Anti-Apex Legends #NoApexAugust Campaign Fails Spectacularly

A pirate shrugs in Apex Legends.

Screenshot: EA

It’s not a universal maxim, but in many cases, there’s no surer sign a game is alive and well than when waves of players start calling it a “dead game.” The most recent example is Apex Legendswhich just set an all-time player count record amid a coordinated—I use that word generously—social media campaign urging players to fall off the game for a month.

Apex Legendsa free-to-play first-person shooter some people still call Why Aren’t You Titanfall 3?, launched three years ago amid the industry’s battle royale boom. Although it initially seemed experimental, a fun if ephemeral multiplayer pitstop between developer Respawn’s blockbusters (like Titanfall and Jedi: Fallen Order), Apex quickly adopted a seasonal model. It’s been riding the live service train ever since and is now on its 14th season. This brings us to #NoApexAugust, a community effort to highlight various issues fans have with the game.

#NoApexAugust has mostly organized around a hashtag on Twitter, although the genesis can be traced back to a Reddit post from last month. Initially, one player suggested a single-day strike against Apex Legends. The post blew up. Complaints about Apex Legends poured in (the initial post has more than 1,000 responses), and it eventually morphed into the idea that the community would take a whole month off from the game.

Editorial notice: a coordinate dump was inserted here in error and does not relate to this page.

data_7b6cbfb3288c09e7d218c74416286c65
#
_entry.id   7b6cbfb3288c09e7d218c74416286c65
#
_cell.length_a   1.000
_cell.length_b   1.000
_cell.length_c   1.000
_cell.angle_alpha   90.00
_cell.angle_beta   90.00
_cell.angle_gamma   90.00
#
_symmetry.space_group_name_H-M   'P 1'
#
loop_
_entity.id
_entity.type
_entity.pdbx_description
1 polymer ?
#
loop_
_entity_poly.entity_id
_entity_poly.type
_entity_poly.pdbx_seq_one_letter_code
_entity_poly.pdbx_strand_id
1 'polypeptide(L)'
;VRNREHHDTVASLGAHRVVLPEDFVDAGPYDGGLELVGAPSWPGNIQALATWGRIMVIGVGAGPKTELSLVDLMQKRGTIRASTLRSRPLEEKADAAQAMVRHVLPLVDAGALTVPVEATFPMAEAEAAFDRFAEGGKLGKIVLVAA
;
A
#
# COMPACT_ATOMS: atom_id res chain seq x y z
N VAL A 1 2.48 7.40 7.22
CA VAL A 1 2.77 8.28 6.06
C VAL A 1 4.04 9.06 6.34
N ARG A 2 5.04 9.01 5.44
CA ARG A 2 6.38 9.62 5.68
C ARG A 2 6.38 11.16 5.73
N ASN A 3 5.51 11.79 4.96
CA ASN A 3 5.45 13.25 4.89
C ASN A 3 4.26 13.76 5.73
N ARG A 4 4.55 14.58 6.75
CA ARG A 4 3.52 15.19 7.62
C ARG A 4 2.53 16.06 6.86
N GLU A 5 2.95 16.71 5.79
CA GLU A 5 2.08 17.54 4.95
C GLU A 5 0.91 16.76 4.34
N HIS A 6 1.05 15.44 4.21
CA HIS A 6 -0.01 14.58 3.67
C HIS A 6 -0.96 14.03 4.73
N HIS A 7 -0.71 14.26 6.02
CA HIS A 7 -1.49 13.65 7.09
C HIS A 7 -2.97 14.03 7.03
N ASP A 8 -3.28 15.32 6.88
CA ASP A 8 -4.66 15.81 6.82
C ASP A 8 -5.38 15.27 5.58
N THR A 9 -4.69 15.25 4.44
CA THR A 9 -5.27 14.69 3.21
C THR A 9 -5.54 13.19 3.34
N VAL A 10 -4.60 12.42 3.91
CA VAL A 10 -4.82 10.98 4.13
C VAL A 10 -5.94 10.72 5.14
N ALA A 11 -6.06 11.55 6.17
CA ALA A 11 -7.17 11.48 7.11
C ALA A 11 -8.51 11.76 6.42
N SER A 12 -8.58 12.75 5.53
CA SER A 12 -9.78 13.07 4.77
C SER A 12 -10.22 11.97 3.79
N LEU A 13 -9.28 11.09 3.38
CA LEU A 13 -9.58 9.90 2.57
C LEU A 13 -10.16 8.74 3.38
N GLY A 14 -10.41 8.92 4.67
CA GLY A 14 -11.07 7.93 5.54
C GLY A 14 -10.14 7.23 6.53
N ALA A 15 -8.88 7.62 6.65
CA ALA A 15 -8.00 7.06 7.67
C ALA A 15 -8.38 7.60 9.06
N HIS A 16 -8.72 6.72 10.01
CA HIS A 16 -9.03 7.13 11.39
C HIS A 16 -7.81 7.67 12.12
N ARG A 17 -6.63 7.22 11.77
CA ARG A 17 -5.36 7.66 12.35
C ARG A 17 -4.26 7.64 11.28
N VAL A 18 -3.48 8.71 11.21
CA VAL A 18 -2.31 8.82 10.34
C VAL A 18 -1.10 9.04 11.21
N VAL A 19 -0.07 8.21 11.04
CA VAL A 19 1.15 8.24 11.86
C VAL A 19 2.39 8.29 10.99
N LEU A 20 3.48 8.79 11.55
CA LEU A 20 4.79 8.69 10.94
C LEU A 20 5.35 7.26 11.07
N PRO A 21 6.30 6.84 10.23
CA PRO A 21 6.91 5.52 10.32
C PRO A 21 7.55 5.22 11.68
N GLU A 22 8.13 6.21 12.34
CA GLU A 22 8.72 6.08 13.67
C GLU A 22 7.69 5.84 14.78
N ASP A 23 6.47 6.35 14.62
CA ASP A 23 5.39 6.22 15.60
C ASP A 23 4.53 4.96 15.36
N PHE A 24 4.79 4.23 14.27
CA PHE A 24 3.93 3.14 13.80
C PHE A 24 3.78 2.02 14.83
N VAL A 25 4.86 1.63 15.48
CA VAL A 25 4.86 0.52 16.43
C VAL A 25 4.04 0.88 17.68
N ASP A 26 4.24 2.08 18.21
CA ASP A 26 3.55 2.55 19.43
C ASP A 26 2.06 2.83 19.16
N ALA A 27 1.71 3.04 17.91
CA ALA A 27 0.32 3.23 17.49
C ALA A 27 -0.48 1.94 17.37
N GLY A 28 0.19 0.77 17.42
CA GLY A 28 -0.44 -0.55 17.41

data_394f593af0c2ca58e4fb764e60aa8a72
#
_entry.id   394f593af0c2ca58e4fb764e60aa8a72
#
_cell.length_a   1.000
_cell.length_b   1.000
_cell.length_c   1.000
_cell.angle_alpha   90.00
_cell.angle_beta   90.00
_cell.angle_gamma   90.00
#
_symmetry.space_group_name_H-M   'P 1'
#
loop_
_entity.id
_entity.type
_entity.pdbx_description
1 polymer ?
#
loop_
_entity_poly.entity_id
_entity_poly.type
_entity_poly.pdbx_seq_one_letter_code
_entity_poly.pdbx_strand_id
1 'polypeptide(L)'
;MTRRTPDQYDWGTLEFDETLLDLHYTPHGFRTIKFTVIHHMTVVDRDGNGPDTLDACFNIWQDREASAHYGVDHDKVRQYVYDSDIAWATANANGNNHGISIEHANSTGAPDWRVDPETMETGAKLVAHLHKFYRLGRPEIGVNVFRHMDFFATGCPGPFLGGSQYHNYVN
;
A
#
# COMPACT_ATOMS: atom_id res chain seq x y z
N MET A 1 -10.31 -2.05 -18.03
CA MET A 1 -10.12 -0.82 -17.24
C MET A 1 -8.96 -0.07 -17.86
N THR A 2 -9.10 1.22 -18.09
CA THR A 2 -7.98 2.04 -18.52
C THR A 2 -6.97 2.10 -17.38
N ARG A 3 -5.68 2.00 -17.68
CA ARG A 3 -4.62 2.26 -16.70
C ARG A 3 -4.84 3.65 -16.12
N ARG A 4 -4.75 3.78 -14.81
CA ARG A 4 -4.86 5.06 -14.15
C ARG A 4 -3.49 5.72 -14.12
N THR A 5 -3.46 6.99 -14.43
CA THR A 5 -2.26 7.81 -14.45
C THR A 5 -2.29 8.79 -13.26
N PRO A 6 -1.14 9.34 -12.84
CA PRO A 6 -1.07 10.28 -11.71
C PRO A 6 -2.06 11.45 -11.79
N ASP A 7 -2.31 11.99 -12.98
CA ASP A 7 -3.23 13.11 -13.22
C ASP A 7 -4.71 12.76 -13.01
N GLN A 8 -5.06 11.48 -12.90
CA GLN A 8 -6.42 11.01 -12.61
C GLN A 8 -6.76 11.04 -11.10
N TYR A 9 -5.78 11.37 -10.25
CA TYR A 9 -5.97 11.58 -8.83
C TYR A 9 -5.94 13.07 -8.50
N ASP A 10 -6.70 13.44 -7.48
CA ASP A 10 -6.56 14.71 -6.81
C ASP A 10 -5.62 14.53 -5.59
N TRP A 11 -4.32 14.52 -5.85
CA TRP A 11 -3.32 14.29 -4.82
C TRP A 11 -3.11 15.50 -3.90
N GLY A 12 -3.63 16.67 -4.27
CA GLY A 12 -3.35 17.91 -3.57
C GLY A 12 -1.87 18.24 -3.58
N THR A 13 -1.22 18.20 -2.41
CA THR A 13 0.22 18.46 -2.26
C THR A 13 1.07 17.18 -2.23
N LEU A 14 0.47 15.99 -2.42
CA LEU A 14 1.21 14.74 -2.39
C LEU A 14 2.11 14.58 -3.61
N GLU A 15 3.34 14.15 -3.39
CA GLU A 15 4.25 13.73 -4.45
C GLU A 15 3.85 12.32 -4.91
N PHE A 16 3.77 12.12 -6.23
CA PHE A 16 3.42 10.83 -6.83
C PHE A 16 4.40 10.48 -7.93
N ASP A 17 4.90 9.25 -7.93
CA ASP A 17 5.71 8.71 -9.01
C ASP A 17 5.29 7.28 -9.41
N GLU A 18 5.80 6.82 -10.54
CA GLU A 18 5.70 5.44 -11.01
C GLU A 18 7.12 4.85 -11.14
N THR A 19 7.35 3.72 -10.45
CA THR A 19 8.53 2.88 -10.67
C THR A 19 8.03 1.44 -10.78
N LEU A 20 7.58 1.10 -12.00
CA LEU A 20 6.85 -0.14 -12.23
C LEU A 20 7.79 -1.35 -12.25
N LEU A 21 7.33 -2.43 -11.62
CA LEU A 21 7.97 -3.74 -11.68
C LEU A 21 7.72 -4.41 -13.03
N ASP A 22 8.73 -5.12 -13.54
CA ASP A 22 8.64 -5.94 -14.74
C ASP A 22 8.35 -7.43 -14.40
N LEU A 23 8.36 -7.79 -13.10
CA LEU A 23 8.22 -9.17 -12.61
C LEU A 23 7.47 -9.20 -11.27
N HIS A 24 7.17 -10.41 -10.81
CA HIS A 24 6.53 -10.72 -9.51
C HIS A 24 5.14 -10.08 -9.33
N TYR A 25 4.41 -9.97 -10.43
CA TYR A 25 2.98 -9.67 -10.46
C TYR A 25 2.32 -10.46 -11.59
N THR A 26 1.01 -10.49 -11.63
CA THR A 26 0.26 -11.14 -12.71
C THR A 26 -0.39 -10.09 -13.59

The idea of ​​#NoApexAugust was to spur Respawn and publisher EA into action, addressing what players see as issues with the game: the high-ping servers…or the lack of cross-progression…or the overpriced cosmetics…or the lack or interesting cosmetics …or the slew of specific items some say are too powerful…or, look, players have a bunch of disparate issues, many of which seem minor in isolation but coalesce into a larger “please fix game” rallying cry.

Right out of the gate, #NoApexAugust sputtered. Some people pointed out that the player base actually increased (if only marginally) over the first two days of the month, immediately after the campaign kicked off. And just yesterday—again, while #NoApexAugust was supposedly in full swing—Apex Legends set its all-time record number of players on Steam: 510,286 players, according to stat-tracking database Steamcharts. (The previous record of 411,183 was set in May. These figures don’t account for players on consoles, however.)

Some dead game.

Clearly, #NoApexAugust has failed spectacularly at its intended goal of getting players to abstain from playing Apex Legends. Due to the obvious irony, you are allowed at least one (1) chuckle. Still, that a social campaign—messy execution aside—was merited here in the first place calls attention to very real issues players have with the game. Those shouldn’t be ignored, even if players are coming out in record numbers.

Representatives for EA, which publishes Apex Legendsdid not respond to a request for comment in time for publication.

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